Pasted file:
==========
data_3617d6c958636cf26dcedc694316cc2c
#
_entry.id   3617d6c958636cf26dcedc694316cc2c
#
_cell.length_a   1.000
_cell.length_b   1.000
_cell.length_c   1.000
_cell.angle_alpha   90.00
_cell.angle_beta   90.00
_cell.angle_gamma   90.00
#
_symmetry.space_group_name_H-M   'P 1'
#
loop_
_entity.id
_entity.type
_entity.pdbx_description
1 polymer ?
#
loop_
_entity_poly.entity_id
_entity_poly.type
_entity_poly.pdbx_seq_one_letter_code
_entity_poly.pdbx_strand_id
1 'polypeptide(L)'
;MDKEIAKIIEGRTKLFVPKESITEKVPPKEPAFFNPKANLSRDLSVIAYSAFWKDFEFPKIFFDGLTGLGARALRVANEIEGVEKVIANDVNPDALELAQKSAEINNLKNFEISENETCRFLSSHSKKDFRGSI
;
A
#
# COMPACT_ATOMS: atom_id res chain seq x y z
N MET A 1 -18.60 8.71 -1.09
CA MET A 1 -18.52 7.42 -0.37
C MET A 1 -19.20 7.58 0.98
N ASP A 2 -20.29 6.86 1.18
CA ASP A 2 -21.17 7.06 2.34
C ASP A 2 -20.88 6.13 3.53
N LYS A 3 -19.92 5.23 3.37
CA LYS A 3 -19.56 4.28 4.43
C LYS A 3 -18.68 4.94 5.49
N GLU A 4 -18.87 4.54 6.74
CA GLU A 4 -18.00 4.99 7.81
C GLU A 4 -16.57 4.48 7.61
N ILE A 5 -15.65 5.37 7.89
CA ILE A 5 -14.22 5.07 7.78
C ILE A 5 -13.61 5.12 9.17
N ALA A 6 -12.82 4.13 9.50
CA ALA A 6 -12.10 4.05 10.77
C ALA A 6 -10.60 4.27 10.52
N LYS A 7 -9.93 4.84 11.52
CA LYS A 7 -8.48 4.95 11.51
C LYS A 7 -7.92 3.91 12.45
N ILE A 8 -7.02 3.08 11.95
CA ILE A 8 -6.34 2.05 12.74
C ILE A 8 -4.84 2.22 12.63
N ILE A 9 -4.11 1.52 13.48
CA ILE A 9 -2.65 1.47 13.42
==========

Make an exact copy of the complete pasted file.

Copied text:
data_3617d6c958636cf26dcedc694316cc2c
#
_entry.id   3617d6c958636cf26dcedc694316cc2c
#
_cell.length_a   1.000
_cell.length_b   1.000
_cell.length_c   1.000
_cell.angle_alpha   90.00
_cell.angle_beta   90.00
_cell.angle_gamma   90.00
#
_symmetry.space_group_name_H-M   'P 1'
#
loop_
_entity.id
_entity.type
_entity.pdbx_description
1 polymer ?
#
loop_
_entity_poly.entity_id
_entity_poly.type
_entity_poly.pdbx_seq_one_letter_code
_entity_poly.pdbx_strand_id
1 'polypeptide(L)'
;MDKEIAKIIEGRTKLFVPKESITEKVPPKEPAFFNPKANLSRDLSVIAYSAFWKDFEFPKIFFDGLTGLGARALRVANEIEGVEKVIANDVNPDALELAQKSAEINNLKNFEISENETCRFLSSHSKKDFRGSI
;
A
#
# COMPACT_ATOMS: atom_id res chain seq x y z
N MET A 1 -18.60 8.71 -1.09
CA MET A 1 -18.52 7.42 -0.37
C MET A 1 -19.20 7.58 0.98
N ASP A 2 -20.29 6.86 1.18
CA ASP A 2 -21.17 7.06 2.34
C ASP A 2 -20.88 6.13 3.53
N LYS A 3 -19.92 5.23 3.37
CA LYS A 3 -19.56 4.28 4.43
C LYS A 3 -18.68 4.94 5.49
N GLU A 4 -18.87 4.54 6.74
CA GLU A 4 -18.00 4.99 7.81
C GLU A 4 -16.57 4.48 7.61
N ILE A 5 -15.65 5.37 7.89
CA ILE A 5 -14.22 5.07 7.78
C ILE A 5 -13.61 5.12 9.17
N ALA A 6 -12.82 4.13 9.50
CA ALA A 6 -12.10 4.05 10.77
C ALA A 6 -10.60 4.27 10.52
N LYS A 7 -9.93 4.84 11.52
CA LYS A 7 -8.48 4.95 11.51
C LYS A 7 -7.92 3.91 12.45
N ILE A 8 -7.02 3.08 11.95
CA ILE A 8 -6.34 2.05 12.74
C ILE A 8 -4.84 2.22 12.63
N ILE A 9 -4.11 1.52 13.48
CA ILE A 9 -2.65 1.47 13.42